Photo By: Ma Ti from Unsplash
We all know by now that climate change is one of the biggest challenges facing humanity. This past decade was the warmest on record and we’re beginning to see extreme weather events with more and more frequency.
Last year it was wildfires in Australia, Hurricane Sally, and a record number of tropical storms severe enough to be named. Then it was more wildfires on the west coast, an ice storm in Texas in the middle of February, and heat waves in Canada that broke the highest recorded temperature record three days in a row and left dozens of people dead.
More and more often, we turn on the news or open social media and see images that look like they could be straight out of a post-apocalyptic climate disaster movie. More and more often, people find themselves living through what seems like a post-apocalyptic climate disaster.
Combine all of these disasters with the fact that we spent the last two years living through a pandemic, and it’s hard not to feel like the world is ending. We’ve hit the tropes from the movies: a dangerous and deadly virus that we still don’t fully understand the effects of and a whole slew of natural disasters. Looking at the news feels like the first act of a Matt Damon movie, and we’re the extras who aren’t going to make it to the climax.
The thing is though, we’re not in a movie. There is no three act structure, there won’t be a tidy resolution that teaches us all a lesson at the end. It’s real life and things are not nearly so black and white as they are in movies.
If it feels like we’re running out of time to fix the climate, that’s probably because that’s what the narrative around climate change has been for many years. Everyone, from the media to climate activists, use big, serious language to talk about climate action. They all seem to be saying, “if we don’t do something by 2020, we’re all doomed!” and I understand why it was phrased like that. It’s a good way to get people’s attention and convince them to care. After all, who wants to be doomed?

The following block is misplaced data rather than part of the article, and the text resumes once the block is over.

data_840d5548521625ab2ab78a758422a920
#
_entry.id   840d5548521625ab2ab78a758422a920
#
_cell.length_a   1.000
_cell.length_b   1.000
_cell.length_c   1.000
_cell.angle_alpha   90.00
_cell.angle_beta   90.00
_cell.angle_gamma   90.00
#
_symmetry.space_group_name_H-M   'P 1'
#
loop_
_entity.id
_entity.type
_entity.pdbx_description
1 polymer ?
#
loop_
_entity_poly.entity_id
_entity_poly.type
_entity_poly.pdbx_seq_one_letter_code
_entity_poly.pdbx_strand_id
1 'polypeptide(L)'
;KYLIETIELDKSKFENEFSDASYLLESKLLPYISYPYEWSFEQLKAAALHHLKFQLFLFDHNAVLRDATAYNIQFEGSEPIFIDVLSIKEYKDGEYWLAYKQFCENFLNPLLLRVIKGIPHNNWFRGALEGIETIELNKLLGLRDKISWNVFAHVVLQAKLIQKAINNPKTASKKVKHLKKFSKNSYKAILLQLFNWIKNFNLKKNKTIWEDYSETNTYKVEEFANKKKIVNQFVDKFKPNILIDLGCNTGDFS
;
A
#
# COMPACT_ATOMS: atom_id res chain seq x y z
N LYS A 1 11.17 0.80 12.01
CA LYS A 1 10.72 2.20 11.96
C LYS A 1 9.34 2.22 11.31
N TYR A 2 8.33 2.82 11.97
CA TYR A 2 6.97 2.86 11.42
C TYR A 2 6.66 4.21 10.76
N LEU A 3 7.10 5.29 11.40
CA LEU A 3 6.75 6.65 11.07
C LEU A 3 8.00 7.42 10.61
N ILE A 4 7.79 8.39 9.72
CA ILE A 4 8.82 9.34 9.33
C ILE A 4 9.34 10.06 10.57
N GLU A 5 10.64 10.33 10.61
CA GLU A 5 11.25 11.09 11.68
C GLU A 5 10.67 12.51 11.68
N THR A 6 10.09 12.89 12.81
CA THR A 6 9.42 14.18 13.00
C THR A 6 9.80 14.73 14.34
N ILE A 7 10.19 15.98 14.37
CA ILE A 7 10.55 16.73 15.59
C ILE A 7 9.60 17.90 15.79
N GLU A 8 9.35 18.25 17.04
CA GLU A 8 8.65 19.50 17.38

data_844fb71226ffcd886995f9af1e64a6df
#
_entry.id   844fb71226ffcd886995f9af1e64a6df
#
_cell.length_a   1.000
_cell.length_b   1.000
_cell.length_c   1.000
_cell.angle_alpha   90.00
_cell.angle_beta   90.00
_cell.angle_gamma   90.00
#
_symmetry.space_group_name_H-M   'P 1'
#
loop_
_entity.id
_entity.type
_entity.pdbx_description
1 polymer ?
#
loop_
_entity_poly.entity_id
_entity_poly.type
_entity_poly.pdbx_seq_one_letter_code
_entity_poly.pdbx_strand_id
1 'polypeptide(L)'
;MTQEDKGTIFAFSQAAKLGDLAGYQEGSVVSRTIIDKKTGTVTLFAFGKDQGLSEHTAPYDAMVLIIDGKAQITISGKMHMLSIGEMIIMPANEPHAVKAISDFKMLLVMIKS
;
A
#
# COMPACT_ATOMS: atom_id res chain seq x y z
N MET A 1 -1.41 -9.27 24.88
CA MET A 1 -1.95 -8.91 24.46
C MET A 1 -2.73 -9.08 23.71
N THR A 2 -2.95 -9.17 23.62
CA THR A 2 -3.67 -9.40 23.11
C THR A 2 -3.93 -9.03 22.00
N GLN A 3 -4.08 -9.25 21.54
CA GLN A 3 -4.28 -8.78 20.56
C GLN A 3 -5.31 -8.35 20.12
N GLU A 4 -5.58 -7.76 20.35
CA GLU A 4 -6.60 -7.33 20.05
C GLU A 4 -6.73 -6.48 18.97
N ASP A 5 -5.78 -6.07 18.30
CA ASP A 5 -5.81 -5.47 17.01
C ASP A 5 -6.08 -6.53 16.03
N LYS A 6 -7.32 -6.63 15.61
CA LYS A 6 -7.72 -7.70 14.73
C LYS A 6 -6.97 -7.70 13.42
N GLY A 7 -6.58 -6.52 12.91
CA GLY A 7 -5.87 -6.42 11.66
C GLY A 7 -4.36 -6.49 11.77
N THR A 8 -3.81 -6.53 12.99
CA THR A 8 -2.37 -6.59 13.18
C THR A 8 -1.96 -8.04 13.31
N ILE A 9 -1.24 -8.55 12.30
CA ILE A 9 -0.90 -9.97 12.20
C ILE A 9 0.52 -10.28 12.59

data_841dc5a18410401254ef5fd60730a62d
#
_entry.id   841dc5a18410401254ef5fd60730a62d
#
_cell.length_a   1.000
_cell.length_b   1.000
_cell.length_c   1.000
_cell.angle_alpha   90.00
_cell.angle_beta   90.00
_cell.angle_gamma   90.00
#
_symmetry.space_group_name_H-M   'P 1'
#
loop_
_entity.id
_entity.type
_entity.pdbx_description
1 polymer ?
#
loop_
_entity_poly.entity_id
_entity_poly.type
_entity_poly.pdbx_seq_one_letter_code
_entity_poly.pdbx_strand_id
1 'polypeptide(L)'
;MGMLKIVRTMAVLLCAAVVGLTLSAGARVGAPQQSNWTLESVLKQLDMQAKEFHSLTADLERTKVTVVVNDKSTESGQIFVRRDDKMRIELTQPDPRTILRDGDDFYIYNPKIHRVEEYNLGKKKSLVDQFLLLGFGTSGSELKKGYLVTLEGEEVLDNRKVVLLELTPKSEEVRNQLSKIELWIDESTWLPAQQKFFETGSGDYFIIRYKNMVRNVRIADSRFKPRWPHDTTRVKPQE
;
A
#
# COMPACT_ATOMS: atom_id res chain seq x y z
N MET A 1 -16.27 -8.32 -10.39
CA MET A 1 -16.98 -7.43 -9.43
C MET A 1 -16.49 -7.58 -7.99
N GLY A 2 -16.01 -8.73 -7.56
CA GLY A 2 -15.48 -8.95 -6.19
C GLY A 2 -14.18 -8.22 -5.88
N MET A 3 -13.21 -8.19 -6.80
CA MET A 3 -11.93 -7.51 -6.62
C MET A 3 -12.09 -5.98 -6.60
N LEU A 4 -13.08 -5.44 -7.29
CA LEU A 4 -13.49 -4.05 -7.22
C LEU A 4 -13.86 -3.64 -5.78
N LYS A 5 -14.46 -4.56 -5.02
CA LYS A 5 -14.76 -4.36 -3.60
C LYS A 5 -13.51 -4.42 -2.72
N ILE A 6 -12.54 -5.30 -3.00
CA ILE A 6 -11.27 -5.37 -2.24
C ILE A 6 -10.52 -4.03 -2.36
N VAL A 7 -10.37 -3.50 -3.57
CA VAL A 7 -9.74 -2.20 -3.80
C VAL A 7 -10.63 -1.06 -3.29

The problem is that we’ve gotten past 2020, we’re past all the arbitrary dates that have been set between humanity and a climate apocalypse. Studies have come out that have asserted that humanity is, “past the point of no return,” meaning that even if greenhouse gas emissions fell to absolutely zero, it still wouldn’t be enough to stop the climate from changing. Others have disputed that claim, but the fact remains, there are a lot of people who believe that it’s genuinely too late to do anything to stop climate change, and if it’s too late to stop it, then what’s the point in trying?
That’s the problem with that kind of narrative. If people think they’re screwed either way, there’s no incentive to make any changes, no motivation to improve. If I bomb a midterm so badly that I know I’m going to fail a class no matter what, you can bet I’m not showing up to the seminars for the rest of the semester. It’s the same concept with climate. If we believe that we have already failed then we’re going to stop trying, and that’s not something we can afford to let happen.
We have seen the effects of climate change and in our lifetimes, we will see more. We can’t stop what’s already happened, and it may not be possible to fix everything entirely, but we can certainly stop things from getting worse.